What Is A Reasonable Return?


The uncertainty swirling in today’s economic environment is palpable – inflation, recession, high-interest rates, supply chain issues, and high gas prices. To some, it’s deja vu of the Jimmy Carter ’70s again.

So, what’s a reasonable return in this environment? With the Dow down more than 20% year-to-date and Bitcoin down nearly 60%, many on Wall Street will have you believe that anything generating a positive return right now offers a reasonable return. But is it?

Financial advisors tend to push clients toward fixed-income assets in times of distress. The idea is that these “low-risk” products will best preserve assets during volatile times. But are they low risk?

Risk, in simple terms, is the possibility of something bad happening. In uncertain times, the risk is perceived as the lesser of two evils. Given a choice between losing 20% on the stock market, 60% in crypto, or earning 3.72% on a 10-year treasury yield, the treasury would be the lesser of three evils, but is it truly low risk, and does it offer a reasonable return?

Here’s the problem with “low-risk” fixed-income assets like treasuries, CDs, money market accounts, and high-yield savings accounts. With a 10-year treasury offering the best returns of any of those products right now, when factoring in inflation, you’re losing money. Inflation hit 8.3% in August, a little off the 9.1% inflation rate in June, which was the biggest increase in four decades. When factoring in inflation, the 3.72% yield on a 10-year treasury generates a loss of -4.58% annually.
If the risk is the probability of something bad happening, I would say that losing 4.58% per year is pretty bad. But Wall Street doesn’t see it this way. Wall Street wants you to believe that an asset is a low risk as long as you see a positive return. It’s part of the whole risk-return spectrum you’ve been fed from multiple sources your entire life – from your parents to the educational system to Corporate America and Wall Street. The idea is that anything offering high returns comes at high risk. If you want something safe (i.e., low risk), you may have to settle for lower returns, but at least you’re not losing money.

It’s human nature to fear what we don’t understand. Take nuclear energy, for example. Many people don’t want a nuclear power plant in their backyard because of the perceived dangers. But here are two debunked myths about nuclear power plants that should alleviate some fears.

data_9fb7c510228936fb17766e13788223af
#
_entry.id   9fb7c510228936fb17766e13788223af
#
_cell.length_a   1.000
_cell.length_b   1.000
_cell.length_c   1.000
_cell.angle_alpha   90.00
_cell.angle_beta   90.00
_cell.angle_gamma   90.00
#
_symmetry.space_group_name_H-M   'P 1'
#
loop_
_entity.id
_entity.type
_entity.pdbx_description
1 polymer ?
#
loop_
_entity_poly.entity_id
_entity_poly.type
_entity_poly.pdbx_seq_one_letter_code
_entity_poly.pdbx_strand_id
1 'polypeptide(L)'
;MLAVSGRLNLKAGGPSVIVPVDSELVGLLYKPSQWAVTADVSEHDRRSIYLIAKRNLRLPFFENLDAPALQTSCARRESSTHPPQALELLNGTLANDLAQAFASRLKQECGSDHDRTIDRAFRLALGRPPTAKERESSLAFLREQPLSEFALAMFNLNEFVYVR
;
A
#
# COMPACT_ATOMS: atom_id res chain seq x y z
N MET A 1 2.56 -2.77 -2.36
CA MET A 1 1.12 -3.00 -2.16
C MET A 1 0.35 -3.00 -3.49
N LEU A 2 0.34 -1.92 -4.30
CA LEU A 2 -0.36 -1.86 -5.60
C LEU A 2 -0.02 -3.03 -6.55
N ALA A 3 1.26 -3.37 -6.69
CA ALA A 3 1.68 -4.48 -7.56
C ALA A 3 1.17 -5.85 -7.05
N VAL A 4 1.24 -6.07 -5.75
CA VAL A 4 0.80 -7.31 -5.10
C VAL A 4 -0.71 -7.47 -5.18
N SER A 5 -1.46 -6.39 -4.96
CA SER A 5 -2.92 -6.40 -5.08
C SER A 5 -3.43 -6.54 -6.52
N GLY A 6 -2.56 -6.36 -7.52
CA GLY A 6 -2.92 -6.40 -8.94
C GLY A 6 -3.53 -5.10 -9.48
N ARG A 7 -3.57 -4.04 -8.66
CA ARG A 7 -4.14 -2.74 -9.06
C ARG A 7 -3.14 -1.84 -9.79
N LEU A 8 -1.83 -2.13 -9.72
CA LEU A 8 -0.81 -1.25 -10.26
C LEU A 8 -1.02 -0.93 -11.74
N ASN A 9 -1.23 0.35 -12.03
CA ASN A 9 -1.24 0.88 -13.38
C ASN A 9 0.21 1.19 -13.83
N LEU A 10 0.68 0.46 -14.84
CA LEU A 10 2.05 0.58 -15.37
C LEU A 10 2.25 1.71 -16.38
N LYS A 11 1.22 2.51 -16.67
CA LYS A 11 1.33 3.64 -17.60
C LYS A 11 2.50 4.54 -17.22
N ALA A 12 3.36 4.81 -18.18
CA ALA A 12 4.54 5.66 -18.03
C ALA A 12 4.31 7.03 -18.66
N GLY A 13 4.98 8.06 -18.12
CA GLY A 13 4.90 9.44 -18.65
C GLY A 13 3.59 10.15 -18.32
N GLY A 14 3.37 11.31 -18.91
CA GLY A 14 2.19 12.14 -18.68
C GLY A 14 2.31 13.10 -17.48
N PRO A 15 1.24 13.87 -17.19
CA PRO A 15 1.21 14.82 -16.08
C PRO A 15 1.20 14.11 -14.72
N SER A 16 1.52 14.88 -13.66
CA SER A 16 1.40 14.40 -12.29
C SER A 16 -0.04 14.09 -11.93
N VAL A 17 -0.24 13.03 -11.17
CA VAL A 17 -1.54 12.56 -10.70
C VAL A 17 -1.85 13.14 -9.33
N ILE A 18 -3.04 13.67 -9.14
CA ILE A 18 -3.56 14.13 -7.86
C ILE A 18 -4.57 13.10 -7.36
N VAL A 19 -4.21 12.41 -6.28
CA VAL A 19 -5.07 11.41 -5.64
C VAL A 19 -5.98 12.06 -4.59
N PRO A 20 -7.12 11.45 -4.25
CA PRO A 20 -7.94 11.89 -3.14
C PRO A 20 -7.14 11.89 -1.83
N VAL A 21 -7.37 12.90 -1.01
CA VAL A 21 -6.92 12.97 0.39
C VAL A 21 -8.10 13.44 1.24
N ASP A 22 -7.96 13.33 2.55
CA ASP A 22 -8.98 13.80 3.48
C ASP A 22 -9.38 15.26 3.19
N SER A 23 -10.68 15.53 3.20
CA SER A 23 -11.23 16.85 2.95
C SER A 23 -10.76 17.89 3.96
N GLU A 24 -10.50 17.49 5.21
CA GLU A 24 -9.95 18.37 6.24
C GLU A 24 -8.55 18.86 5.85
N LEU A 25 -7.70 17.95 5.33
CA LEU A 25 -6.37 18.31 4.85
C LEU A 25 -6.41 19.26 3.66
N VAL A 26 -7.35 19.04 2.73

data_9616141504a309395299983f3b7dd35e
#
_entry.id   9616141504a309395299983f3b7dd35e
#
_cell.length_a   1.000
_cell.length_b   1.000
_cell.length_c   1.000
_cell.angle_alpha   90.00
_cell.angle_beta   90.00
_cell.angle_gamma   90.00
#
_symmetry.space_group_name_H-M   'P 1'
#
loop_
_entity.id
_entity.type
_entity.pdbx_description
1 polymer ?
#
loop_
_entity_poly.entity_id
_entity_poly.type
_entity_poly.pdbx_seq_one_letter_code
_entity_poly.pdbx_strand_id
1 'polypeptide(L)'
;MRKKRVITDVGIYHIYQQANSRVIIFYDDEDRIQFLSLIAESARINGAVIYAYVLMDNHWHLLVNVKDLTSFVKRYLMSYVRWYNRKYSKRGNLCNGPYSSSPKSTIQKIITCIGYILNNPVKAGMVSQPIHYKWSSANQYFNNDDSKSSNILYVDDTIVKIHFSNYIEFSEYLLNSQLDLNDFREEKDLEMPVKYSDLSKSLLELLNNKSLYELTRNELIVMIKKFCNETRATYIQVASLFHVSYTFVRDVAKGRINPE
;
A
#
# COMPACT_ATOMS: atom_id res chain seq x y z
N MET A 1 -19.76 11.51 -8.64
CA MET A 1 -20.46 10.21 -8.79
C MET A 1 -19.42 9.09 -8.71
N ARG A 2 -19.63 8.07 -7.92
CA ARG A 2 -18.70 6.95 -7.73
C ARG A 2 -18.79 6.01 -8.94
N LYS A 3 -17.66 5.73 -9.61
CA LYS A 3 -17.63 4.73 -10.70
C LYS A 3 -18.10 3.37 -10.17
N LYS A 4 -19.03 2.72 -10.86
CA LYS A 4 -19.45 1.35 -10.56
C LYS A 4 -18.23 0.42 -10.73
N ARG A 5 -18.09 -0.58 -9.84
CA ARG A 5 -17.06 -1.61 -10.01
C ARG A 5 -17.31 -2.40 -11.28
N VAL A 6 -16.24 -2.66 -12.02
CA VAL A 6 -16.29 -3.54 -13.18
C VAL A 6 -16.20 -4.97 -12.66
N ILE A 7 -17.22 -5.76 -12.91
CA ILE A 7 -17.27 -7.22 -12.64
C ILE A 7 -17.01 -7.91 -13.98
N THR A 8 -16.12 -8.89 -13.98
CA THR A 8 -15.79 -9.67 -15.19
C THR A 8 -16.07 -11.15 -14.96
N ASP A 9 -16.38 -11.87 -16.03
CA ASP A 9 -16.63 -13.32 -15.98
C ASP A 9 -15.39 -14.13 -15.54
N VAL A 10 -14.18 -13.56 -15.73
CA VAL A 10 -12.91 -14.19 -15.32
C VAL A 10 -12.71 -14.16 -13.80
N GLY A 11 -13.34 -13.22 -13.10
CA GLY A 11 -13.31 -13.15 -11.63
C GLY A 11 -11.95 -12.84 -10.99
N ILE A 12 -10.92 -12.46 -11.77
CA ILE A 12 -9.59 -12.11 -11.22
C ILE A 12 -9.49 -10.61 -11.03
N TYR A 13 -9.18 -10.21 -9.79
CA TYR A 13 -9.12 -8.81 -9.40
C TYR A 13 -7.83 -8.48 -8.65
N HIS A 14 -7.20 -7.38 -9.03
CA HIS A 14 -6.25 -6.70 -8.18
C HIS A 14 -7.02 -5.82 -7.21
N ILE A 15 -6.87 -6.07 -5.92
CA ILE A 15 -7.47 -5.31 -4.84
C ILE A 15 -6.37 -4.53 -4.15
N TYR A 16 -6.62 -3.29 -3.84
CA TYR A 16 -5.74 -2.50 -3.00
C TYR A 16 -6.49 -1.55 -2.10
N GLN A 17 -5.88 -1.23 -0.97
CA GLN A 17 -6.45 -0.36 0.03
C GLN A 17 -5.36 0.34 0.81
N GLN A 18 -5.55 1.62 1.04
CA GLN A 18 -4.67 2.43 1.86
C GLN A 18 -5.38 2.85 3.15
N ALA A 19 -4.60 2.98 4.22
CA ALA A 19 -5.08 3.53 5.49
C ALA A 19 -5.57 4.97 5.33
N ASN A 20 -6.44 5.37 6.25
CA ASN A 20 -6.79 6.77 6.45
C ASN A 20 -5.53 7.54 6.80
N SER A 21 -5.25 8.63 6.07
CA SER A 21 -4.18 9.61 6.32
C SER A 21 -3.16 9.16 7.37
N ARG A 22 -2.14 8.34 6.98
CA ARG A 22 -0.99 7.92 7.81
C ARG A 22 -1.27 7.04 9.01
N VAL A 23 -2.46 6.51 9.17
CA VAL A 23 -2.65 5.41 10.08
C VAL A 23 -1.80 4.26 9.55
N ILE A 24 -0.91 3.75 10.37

Myth #1: Nuclear energy is not safe.

Truth: Nuclear energy is as safe or safer than any other form of energy available. No public member has ever been injured or killed in the entire 50-year history of commercial nuclear power in the U.S.
Myth #2: Nuclear energy is bad for the environment.

Truth: Nuclear reactors emit no greenhouse gasses during operation. Over their lifetimes, they result in comparable emissions to renewable forms of energy such as wind and solar. Nuclear energy requires less land use than most other forms of energy.

The Truth About Alternative Investments…

What if I told you an investor could earn returns of 12% + in this economic environment? Wall Street will tell you that those returns would come at high risk.

Like nuclear power plants in the energy world, alternative investments are often misunderstood and labeled complex by Wall Street. Because they’re misunderstood and considered complex, alternative investments are often labeled high-risk. But, if they’re high risk, why do ultra-wealthy and institutional investors gravitate towards them in good and uncertain times? What do they know that the rest of the investing public doesn’t know?

For the sophisticated investor, there’s no mystery surrounding alternative investments – especially the two asset classes most favored by the ultra-wealthy – commercial real estate and investments in private companies (i.e., private equity). These investors have discovered that these alternative investments can enhance returns while reducing risk. And it seems more and more investors are bucking the Wall Street notion of risk and jumping on the alternative investment bandwagon.

Alternative investing has grown significantly over the last decade, with assets under management (AUM) rising from $4 trillion in 2010 to over $10 trillion in 2020. By 2025, AUM in alternatives is expected to grow to over $17 trillion.

So if alternative investments are such high risk, why are more and more investors turning to them?

Because they’re discovering what wealthy investors have known for decades: the risks of investing in alternative assets can be mitigated by investing in the right assets (i.e., commercial real estate and income-producing private equity) and partnering with the right co-investors.

Is 3.72% a reasonable return? Wall Street would have you believe it is because you should allocate low-risk assets in this volatile environment. Smart investors would say otherwise, where returns of 12%+ can be achieved at minimized risk with the right alternative assets.

Don’t settle for losing money when factoring in inflation. Consider investing with the right partners in the right assets that offer above-market returns at reduced risk. These assets exist; you just have to break Wall Street’s perception of risk to embrace them.

Register To Join Me on Wednesday, October 5th for a free webinar where we talk about investing to beat inflation and certainty in 2022.